How does Nowra use the opera Cosi fan Tutte to explore the play’s main ideas?
Set in a typical mental asylum in the 1970’s during the anti-Vietnam War protests and the feminist movement for women's equal rights, the play 'Cosi' by Louis Nowra deeply explores the themes of love and fidelity, in a society predominantly concerned with war and politics. Throughout the play, Nowra uses the play within a play, 'Cosi Fan Tutte', to convey his key values regarding the importance of love and fidelity in today's world, while questioning the necessity of war and condemning society's perceptions of madness itself. The playwright delivers these messages through a number of subtle implications and symbolic features which are evident in the story, ideas, characters, and actual dialogue which are presented in the play, and mirrored in Mozart’s opera ‘Cosi Fan Tutte’. His insights and opinions which are offered through Lewis, go largely against the views of Nick and Lucy who represent the general public, because in addition to the main themes of the play, Nowra intends to open the audience’s eyes to some of the less obvious ideas, such as the necessity of self-discovery and transformation, the significance of art and music in life, and the therapeutic nature of theatre. The predominant theme which runs through ‘Cosi’ is one of love and fidelity, and the opera ‘Cosi Fan Tutte’ parallels these ideas by following a similar story line, particularly in the way Guglielmo and Ferrando’s acts of deception in ‘Cosi Fan Tutte’ are somewhat connected to Nick and Lucy’s betrayal of Lewis in ‘Cosi’. It is a clear example of life imitating art as the drama in the opera matches Lewis’ challenges with fidelity in his ‘real life’ relationship. ‘Cosi Fan Tutte’ roughly translates to ‘women are like that’, and it is this notion that women are unfaithful that Mozart presents in this opera. Knowing this, Nowra purposely mirrors certain elements of the opera in his play, in order to portray the concept of free love in a negative light, which together with his condemnations of war, position the audience to agree with Nowra’s belief that “without love the world wouldn’t mean much” and that we should aim to ‘make love not war’. The concerns of the opera are also very real concerns for the characters in ‘Cosi’, because by performing the opera, they can explore and develop different aspects of their identities and form their own views and understandings of fidelity and love. For example, Cherry decides that she disagrees with her character Despina’s view on love: “They have as much resolve as water… I don’t agree with what Despina is saying of course”. This also relates back to one of Nowra’s less prominent ideas about identity, in regards to self-discovery, growth and transformation.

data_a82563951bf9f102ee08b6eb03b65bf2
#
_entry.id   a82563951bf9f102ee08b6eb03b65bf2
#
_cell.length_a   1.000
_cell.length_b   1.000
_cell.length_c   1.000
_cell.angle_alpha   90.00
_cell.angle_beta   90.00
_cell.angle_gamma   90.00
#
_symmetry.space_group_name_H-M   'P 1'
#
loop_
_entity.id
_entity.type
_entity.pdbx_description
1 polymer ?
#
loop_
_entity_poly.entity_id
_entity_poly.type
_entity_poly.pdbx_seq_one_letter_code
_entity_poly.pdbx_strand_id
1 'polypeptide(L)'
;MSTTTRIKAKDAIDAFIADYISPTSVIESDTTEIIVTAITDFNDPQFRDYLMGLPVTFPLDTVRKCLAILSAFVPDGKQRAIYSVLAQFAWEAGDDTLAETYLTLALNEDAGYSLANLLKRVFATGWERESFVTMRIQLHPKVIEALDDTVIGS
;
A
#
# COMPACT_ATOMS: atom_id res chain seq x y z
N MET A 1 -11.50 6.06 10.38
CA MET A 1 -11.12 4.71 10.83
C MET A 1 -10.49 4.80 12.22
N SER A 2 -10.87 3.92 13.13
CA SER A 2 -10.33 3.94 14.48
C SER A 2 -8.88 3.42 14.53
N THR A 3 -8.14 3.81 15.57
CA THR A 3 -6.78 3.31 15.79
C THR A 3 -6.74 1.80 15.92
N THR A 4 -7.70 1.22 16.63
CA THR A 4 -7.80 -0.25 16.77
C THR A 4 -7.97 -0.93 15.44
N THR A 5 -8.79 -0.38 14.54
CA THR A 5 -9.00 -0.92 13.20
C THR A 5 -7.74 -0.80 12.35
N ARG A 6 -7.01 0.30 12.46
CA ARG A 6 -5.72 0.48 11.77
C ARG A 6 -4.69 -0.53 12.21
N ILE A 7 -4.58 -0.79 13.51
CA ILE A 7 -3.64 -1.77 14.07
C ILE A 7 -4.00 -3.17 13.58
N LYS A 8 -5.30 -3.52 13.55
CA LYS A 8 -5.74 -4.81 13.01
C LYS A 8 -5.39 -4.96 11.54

The actual characters in Nowra’s play are also used to convey different perspectives and opinions on love and fidelity, as do their perceptions of the characters they play in Mozart’s opera. Lucy is a key vessel for the playwright, as she represents the modern women of the 1970’s who challenged what they believed to be an ‘old-fashioned’ concept of love and fidelity. She redefines fidelity in line with modern concepts of morality, by arguing that she is “having sex with Nick and sleeping with” Lewis, presenting the idea that sex and love are unrelated. Nowra also uses Nick as a means to denounce certain views on love, by somewhat portraying him and Lucy as the ‘villains’ of the play. When Nick is talking to the female patients about their roles in ‘Cosi Fan Tutte’, he tells them: “...you want to remain true to your lovers. It’s an old fashioned concept, granted.” We can see that Nowra indeed believes that the view that only women are unfaithful is outdated, and although he acknowledges that our love tends to sway and it can therefore be difficult to remain loyal, he does not endorse Nick or Lucy’s view that social and political issues are more important than love, as his...
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